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Logic from Russell to Church

Author: Dov M. Gabbay
Publisher: Elsevier
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This volume is number five in the 11-volume Handbook of the History of Logic. It covers the first 50 years of the development of mathematical logic in the 20th century, and concentrates on the achievements of the great names of the period--Russell, Post, Gödel, Tarski, Church, and the like. This was the period in which mathematical logic gave mature expression to its four main parts: set theory, model theory, proof theory and recursion theory. Collectively, this work ranks as one of the greatest achievements of our intellectual history. Written by leading researchers in the field, both this volume and the Handbook as a whole are definitive reference tools for senior undergraduates, graduate students and researchers in the history of logic, the history of philosophy, and any discipline, such as mathematics, computer science, and artificial intelligence, for whom the historical background of his or her work is a salient consideration. • The entire range of modal logic is covered • Serves as a singular contribution to the intellectual history of the 20th century • Contains the latest scholarly discoveries and interpretative insights


Elements of Logical Reasoning

Author: Jan von Plato
Publisher: Cambridge University Press
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Some of our earliest experiences of the conclusive force of an argument come from school mathematics: faced with a mathematical proof, we cannot deny the conclusion once the premises have been accepted. Behind such arguments lies a more general pattern of 'demonstrative arguments' that is studied in the science of logic. Logical reasoning is applied at all levels, from everyday life to advanced sciences, and a remarkable level of complexity is achieved in everyday logical reasoning, even if the principles behind it remain intuitive. Jan von Plato provides an accessible but rigorous introduction to an important aspect of contemporary logic: its deductive machinery. He shows that when the forms of logical reasoning are analysed, it turns out that a limited set of first principles can represent any logical argument. His book will be valuable for students of logic, mathematics and computer science.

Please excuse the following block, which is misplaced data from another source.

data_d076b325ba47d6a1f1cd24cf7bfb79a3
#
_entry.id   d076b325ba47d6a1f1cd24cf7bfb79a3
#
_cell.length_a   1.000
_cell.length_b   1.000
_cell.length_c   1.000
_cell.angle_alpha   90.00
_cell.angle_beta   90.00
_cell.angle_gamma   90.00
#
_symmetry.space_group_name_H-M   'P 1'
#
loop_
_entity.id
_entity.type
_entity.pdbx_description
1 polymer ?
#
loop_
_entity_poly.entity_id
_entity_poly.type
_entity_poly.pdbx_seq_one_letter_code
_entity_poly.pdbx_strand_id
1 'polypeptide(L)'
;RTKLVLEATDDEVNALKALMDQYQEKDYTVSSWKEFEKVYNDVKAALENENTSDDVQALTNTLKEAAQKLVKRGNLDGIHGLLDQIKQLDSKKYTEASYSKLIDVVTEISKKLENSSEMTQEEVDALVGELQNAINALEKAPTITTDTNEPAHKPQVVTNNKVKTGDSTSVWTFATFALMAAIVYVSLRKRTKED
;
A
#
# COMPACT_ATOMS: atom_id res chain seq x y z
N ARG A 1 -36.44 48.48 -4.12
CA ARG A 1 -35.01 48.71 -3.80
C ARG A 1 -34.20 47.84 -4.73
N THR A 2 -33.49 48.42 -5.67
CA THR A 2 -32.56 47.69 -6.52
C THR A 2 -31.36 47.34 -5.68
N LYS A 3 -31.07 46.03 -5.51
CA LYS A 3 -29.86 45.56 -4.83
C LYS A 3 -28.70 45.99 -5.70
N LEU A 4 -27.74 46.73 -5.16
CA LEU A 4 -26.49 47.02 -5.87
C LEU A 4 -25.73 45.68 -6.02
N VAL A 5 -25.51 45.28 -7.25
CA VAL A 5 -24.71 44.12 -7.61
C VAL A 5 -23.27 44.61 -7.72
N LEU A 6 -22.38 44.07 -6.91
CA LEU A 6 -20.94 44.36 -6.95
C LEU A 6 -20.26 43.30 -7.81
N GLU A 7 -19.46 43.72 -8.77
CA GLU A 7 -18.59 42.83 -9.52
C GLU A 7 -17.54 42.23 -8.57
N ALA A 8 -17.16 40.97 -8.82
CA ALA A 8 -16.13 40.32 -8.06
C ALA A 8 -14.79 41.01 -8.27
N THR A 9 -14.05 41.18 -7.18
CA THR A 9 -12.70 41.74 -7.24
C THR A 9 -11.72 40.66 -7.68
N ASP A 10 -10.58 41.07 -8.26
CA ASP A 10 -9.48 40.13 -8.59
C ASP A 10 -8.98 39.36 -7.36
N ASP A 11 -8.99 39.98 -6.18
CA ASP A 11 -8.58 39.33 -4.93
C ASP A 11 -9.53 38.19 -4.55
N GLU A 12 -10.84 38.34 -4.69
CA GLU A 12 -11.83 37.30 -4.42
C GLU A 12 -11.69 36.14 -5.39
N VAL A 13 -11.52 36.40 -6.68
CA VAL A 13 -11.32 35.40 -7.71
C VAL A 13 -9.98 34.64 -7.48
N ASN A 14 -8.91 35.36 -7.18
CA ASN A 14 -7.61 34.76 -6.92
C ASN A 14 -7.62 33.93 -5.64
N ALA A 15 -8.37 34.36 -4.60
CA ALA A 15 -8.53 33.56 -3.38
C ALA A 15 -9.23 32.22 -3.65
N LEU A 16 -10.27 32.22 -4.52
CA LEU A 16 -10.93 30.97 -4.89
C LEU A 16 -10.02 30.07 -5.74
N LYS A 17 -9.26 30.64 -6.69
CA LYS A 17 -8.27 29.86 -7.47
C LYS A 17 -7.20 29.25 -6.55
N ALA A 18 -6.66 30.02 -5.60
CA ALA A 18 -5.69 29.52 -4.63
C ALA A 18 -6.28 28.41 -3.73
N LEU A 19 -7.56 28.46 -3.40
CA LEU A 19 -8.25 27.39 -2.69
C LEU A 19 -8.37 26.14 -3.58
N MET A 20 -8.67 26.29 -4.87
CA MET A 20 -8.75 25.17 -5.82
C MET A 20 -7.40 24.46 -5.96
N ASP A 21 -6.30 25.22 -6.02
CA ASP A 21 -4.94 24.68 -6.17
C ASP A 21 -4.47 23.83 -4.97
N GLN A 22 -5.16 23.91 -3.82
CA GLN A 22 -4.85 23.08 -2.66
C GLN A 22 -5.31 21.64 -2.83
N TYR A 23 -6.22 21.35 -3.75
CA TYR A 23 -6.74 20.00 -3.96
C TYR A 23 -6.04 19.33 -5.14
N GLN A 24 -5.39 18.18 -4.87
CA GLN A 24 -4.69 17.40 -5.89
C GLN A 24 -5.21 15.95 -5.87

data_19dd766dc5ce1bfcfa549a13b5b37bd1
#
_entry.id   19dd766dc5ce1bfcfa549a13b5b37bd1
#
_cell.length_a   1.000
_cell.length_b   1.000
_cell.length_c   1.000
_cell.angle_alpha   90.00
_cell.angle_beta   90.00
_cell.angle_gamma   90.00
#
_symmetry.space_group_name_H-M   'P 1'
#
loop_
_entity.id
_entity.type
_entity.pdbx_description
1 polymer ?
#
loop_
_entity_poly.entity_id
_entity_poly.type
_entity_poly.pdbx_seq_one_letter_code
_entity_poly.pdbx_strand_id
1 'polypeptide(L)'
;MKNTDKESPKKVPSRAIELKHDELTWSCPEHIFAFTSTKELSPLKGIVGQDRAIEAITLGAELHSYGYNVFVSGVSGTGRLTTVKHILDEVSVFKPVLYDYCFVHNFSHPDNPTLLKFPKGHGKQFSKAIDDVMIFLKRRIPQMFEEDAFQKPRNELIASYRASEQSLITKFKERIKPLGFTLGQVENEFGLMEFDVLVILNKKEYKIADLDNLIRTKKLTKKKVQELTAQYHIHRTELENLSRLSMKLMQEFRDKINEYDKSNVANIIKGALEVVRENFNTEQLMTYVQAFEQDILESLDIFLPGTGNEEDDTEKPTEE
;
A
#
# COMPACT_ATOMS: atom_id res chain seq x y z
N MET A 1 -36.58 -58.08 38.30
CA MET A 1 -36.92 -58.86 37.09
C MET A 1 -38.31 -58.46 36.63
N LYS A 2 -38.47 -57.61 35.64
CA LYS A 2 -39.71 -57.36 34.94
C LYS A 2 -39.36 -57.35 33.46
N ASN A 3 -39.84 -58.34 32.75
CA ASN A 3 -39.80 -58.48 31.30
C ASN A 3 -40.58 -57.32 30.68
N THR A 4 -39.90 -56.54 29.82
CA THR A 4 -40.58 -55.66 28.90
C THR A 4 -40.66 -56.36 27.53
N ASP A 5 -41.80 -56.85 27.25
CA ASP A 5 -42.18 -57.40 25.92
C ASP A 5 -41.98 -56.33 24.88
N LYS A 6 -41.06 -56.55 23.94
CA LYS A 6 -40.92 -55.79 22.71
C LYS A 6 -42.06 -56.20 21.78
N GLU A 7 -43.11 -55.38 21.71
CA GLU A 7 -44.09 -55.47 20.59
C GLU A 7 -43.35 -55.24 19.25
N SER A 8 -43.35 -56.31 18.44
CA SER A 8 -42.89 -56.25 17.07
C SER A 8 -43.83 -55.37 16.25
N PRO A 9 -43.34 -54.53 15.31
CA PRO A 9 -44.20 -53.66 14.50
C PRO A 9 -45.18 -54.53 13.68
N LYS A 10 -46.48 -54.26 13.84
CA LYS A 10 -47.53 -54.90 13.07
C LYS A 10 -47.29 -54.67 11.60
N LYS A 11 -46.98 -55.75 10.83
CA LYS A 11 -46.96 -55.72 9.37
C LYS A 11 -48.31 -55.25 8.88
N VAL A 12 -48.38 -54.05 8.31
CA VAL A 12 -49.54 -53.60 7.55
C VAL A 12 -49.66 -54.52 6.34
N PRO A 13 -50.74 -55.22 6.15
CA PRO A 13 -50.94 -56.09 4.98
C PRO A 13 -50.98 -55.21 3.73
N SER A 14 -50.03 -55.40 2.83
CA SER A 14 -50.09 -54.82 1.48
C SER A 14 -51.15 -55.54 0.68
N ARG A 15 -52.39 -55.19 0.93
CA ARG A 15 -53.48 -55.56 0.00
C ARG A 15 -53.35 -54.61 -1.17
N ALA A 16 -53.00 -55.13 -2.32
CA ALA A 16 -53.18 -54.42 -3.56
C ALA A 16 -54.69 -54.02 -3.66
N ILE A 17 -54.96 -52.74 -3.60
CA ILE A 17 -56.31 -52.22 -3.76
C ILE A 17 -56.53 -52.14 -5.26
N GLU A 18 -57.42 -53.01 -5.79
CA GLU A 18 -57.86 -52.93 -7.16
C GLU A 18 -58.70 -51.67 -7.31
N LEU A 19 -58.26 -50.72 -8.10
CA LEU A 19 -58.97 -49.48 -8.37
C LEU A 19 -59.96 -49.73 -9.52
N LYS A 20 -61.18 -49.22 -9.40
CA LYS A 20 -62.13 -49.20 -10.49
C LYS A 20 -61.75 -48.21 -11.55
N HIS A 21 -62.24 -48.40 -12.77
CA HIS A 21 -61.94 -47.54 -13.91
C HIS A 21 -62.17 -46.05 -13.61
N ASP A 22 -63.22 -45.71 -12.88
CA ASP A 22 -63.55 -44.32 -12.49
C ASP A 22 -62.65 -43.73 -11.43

Lambda Calculus with Types

Author: Henk Barendregt
Publisher: Cambridge University Press
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This handbook with exercises reveals in formalisms, hitherto mainly used for hardware and software design and verification, unexpected mathematical beauty. The lambda calculus forms a prototype universal programming language, which in its untyped version is related to Lisp, and was treated in the first author's classic The Lambda Calculus (1984). The formalism has since been extended with types and used in functional programming (Haskell, Clean) and proof assistants (Coq, Isabelle, HOL), used in designing and verifying IT products and mathematical proofs. In this book, the authors focus on three classes of typing for lambda terms: simple types, recursive types and intersection types. It is in these three formalisms of terms and types that the unexpected mathematical beauty is revealed. The treatment is authoritative and comprehensive, complemented by an exhaustive bibliography, and numerous exercises are provided to deepen the readers' understanding and increase their confidence using types.